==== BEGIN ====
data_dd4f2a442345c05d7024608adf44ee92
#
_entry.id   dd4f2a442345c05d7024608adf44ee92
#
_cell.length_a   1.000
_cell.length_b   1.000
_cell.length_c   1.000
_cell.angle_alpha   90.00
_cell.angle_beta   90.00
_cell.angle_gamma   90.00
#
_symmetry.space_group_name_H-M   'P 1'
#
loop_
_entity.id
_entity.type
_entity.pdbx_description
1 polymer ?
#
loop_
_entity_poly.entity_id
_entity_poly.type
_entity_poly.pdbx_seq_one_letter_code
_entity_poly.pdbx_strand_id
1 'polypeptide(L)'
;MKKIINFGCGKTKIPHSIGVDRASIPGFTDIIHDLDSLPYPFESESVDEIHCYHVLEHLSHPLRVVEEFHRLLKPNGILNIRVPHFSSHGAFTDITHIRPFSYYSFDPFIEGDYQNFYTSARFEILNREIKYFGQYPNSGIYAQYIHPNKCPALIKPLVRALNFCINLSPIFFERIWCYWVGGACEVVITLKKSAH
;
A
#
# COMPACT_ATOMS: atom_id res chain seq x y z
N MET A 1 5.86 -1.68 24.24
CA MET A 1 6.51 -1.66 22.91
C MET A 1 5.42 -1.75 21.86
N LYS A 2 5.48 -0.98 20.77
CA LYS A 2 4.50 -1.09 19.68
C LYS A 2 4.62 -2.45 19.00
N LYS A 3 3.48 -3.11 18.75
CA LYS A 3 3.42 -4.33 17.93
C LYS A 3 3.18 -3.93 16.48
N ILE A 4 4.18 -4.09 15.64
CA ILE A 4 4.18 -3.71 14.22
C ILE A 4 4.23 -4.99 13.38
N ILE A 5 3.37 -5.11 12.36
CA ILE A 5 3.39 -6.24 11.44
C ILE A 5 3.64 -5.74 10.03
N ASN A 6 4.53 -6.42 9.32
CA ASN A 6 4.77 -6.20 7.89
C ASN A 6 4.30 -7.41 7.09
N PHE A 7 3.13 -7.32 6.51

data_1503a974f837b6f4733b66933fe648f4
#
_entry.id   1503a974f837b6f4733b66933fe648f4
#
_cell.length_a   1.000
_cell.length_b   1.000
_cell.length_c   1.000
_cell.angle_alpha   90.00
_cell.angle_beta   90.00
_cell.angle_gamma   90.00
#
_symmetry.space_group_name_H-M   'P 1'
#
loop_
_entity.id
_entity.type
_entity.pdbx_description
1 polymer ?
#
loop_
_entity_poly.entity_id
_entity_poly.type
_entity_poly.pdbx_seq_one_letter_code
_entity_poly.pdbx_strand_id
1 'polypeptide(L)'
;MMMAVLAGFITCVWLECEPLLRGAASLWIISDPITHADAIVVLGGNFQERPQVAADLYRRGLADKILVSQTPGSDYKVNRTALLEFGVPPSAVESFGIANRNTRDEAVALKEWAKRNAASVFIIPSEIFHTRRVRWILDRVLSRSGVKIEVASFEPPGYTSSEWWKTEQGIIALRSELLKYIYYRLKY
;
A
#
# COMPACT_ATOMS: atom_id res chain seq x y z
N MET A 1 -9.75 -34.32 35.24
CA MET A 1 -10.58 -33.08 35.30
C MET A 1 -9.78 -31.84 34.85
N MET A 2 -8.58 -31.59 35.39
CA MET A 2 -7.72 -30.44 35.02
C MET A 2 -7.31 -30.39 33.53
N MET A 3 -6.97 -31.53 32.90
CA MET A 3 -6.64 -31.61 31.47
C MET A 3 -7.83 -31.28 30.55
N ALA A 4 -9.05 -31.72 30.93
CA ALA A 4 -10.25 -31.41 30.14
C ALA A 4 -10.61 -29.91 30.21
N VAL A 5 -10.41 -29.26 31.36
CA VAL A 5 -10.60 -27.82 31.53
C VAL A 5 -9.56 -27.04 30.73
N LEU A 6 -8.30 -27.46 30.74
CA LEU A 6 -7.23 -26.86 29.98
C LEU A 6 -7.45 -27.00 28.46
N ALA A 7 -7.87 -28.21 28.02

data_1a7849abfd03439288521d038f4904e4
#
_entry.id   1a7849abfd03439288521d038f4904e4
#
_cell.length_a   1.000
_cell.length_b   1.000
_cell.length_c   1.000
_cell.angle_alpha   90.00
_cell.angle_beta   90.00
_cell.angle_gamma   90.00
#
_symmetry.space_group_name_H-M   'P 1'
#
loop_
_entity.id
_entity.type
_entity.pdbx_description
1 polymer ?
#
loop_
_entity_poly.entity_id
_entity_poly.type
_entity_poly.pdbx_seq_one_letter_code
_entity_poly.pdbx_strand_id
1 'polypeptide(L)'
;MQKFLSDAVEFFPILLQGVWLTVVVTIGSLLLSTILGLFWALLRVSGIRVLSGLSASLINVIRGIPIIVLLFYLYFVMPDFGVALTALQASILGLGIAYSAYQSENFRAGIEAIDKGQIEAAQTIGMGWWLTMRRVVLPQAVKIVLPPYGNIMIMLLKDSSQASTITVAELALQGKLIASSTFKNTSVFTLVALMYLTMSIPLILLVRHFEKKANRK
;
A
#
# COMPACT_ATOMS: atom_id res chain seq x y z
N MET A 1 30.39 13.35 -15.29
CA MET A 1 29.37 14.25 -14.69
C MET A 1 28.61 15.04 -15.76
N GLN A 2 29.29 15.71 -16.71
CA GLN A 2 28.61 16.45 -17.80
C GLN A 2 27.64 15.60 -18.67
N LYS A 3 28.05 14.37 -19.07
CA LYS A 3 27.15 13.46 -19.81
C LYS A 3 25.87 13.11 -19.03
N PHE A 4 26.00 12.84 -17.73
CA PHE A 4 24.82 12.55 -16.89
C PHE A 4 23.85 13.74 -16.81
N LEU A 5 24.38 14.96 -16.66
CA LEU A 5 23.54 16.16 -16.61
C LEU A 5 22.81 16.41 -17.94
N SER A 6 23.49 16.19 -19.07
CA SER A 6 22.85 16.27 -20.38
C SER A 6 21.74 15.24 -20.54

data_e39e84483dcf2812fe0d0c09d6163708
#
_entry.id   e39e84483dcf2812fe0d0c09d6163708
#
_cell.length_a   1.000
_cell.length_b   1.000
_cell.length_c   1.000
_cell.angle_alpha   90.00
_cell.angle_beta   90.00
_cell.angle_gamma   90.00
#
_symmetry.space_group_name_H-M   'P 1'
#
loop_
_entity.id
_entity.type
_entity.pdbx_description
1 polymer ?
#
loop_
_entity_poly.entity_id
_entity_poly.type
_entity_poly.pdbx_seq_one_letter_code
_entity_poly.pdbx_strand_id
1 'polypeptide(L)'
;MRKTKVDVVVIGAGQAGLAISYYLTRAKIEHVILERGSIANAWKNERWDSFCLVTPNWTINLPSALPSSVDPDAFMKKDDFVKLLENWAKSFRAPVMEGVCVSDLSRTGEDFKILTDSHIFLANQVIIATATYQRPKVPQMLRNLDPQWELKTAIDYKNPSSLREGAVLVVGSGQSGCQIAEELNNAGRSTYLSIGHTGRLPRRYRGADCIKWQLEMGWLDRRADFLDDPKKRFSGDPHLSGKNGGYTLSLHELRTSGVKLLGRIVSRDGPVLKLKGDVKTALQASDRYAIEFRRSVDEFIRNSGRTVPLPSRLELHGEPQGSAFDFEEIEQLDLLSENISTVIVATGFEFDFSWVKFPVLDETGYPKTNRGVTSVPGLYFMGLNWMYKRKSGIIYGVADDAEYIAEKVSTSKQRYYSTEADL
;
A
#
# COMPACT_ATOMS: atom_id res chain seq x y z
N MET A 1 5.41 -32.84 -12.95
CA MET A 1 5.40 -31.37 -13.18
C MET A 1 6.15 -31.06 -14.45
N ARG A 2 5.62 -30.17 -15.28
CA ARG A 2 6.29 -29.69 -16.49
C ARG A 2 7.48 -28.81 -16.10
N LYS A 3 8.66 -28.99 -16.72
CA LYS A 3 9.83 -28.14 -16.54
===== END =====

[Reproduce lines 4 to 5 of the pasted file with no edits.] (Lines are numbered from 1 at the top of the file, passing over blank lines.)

#
_cell.length_a   1.000